Saturday, January 9, 2010

A Salad You Can Make Friends With

In the Simpsons, when Lisa decides to go vegetarian, Homer and Bart taunt her by chanting
"You don't make friends with salad! You don't make friends with salad!"
Clearly, Homer and Bart had never tried this salad. This is a salad, dear readers, that you can proudly present to friends and family as they ooh and aah at your culinary prowess. It is a salad worthy of any high end bistro, and it couldn't be simpler.

Not only is this a simple salad, but it is nutritious and pretty Canadian too: Walnut Pear Salad with Maple Balsamic Vinaigrette.

What could be more Canadian than maple syrup? Nothing,
obviously. The sweet nectar of our national tree (the Sugar Maple, Acer saccharum) was being made into maple syrup by Native Canadians long before the Europeans came along. It was an important source of energy for early settlers as other forms of sugar were hard to come by. Although it's mostly sugar, it is not devoid of nutrition like its white, powdery counterparts. In every tablespoon of maple syrup you can find 35mg of potassium, 21mg of calcium and small amounts of iron, B vitamins (1) and a host of other goodies (2). I'm not trying to say it's a health food or anything, but among sugars it has a leg up on the others. Not to mention it's DELICIOUS!

Factoid: In 2009, Canada produced 9.1 million gallons of maple syrup, 90% of which was produced in Quebec (3).

The Black Walnut tree grows throughout eastern North America, and it's range peeks into Southern Ontario, with populations extending just into the Ottawa Valley, where I once again call home. Unfortunately, the vast majority of our walnuts are harvested in California, making it unlikely that I'll ever find Canadian walnuts in the local grocery store. Truly the King of Nuts, walnuts are exceptionally good for you. Just 1/4 cup provides nearly all the omega-3 fatty acids you need for the day, as well as a healthy dose of antioxidants, and about 4g of protein. Eating walnuts are good for your heart, lowering cholesterol and preventing high blood pressure, and lowering your risk of heart disease. In fact, there are so many health benefits I don't have the time to talk about them all, or do them justice. Instead, you can go read about them on the World's Healthiest Foods.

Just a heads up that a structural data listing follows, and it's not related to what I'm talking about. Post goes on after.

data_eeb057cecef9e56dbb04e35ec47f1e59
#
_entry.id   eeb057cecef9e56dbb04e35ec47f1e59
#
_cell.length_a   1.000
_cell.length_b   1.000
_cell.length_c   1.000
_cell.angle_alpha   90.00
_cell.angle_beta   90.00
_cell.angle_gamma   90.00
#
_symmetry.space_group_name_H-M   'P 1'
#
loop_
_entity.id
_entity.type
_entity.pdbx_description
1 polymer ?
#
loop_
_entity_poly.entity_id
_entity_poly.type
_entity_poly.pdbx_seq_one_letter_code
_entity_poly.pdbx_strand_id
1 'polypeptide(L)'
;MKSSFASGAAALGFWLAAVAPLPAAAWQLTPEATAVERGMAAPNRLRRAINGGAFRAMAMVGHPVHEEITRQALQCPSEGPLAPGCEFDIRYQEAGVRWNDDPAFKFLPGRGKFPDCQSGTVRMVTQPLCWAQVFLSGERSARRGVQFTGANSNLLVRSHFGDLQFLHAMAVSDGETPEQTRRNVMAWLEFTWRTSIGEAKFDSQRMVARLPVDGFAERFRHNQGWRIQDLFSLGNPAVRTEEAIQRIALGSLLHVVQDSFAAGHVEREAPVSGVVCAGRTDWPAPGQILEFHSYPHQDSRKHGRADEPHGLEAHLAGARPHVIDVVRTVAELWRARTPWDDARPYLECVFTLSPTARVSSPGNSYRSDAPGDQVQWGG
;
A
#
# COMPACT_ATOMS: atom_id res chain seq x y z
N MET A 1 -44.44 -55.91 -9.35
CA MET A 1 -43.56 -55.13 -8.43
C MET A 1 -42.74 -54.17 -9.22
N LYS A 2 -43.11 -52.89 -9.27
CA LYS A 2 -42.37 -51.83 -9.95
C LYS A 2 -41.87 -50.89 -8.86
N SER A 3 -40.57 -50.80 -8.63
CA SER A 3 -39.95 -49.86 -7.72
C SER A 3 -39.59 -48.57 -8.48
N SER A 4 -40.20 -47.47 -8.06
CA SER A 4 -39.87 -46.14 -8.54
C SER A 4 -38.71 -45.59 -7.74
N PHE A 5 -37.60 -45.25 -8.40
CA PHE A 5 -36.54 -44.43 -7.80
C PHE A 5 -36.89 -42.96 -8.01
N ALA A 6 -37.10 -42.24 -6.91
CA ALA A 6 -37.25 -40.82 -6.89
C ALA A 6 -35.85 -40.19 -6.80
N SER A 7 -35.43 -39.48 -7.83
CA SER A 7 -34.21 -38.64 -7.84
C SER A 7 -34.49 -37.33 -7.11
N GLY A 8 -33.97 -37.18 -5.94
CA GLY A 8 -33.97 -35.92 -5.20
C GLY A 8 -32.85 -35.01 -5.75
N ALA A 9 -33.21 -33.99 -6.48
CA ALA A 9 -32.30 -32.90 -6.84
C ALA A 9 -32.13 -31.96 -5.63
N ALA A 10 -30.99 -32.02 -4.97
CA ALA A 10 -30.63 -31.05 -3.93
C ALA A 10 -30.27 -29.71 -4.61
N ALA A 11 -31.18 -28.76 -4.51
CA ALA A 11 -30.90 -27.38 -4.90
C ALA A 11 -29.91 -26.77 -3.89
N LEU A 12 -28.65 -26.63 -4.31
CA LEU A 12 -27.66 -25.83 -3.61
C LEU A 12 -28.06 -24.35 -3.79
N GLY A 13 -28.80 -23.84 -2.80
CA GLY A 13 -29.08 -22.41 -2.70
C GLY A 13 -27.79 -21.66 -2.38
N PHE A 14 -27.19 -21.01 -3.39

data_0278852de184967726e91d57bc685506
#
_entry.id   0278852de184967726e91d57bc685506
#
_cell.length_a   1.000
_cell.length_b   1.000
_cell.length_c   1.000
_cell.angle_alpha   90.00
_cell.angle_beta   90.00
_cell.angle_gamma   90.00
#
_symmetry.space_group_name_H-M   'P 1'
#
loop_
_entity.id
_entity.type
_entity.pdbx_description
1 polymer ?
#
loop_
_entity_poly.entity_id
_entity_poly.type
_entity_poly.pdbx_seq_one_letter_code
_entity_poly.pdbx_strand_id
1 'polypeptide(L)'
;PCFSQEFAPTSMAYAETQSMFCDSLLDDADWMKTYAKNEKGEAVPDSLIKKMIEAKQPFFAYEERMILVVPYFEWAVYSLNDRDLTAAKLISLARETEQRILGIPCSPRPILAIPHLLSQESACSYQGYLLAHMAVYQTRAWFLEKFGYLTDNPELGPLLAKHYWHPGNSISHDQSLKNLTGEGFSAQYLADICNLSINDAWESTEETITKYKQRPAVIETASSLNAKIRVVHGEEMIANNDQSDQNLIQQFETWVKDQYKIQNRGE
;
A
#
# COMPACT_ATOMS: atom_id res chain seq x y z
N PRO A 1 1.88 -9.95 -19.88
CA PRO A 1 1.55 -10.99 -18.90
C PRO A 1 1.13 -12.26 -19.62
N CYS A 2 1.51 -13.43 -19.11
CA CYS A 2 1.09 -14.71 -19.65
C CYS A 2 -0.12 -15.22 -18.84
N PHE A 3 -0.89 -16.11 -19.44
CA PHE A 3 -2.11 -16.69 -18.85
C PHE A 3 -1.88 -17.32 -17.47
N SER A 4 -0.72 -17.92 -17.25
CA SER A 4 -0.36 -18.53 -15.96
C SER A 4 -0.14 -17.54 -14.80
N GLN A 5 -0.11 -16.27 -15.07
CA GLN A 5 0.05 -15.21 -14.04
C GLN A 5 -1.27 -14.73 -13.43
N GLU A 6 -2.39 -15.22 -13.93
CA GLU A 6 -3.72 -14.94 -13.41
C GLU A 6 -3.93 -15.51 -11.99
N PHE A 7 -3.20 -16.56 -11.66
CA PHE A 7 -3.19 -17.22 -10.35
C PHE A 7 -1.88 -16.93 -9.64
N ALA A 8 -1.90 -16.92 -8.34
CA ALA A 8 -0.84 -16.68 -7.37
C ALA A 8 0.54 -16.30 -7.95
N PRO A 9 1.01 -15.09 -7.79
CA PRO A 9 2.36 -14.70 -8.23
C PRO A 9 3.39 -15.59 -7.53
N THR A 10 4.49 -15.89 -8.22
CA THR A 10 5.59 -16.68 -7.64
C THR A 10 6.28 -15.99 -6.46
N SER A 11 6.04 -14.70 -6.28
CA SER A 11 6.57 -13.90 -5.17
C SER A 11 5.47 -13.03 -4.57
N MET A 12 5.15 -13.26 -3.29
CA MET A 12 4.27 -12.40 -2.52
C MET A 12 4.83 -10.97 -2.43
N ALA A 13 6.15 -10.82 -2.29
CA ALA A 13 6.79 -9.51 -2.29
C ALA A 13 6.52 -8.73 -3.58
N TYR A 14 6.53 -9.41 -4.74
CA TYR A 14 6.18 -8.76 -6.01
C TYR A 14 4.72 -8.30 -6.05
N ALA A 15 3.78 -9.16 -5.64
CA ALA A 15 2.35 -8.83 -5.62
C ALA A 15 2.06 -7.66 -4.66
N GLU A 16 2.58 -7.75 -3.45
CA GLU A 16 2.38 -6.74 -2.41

Factoid: California produces 99% of the national supply of walnuts and supplies 2/3 of the world walnut trade.

Pears are not native to North America, but like the apple, it has become such a prominent member of our locally grown produce, I like to think of it as an official Canadian citizen. A member of the rose family, this fruit was designed for seduction. Soft and juicy, with its buttery, delicate sweetness, fresh Ontario pears are something I look forward to at the end of every summer. It is a seduction of not only short term pleasures but also long term rewards. Pears are a good source of dietary fiber, as well as vitamin C and K. Fruit fiber, in addition to keeping us regular, has been shown to significantly reduce the risk of breast cancer (4).

Factoid: A pear tree can produce fruit for over 100 years.

Now that I've gotten you excited about all the wonderful health benefits, lets make a salad!

Walnut Pear Salad with Maple Balsamic Vinaigrette
Makes 2 large salads, 1 for you and 1 for a friend

2 tbsp olive oil
1 1/2 tbsp balsamic vinegar
1 tbsp real maple syrup
2 tsp dijon mustard

Greenery of choice - opt for dark greens like baby spinach that give you an extra nutrient boost
1 ripe pear
1/2 cup walnut halves

Wisk together dressing ingredients (or put them in a jar and shake).
Thinly slice pears. Divvy up the greenery, pears and walnuts onto 2 plates, drizzle dressing, and serve. I told you it was easy!
You might have a little left-over dressing, depending on how large your salad is, and how much dressing you like. Just pop it in the fridge for another day.


  1. Dear Ashley,

    Can you recommend an alternative to the walnuts if you have a nut allergy? :-)

  2. Dear Laura,
    The walnuts add 2 components to this salad - a woodsy earthy flavour, and crunch. My recommendation would be to add something like rye or pumpernickel croutons. Sunflower seeds also make an excellent nut alternative that are super tasty in salads.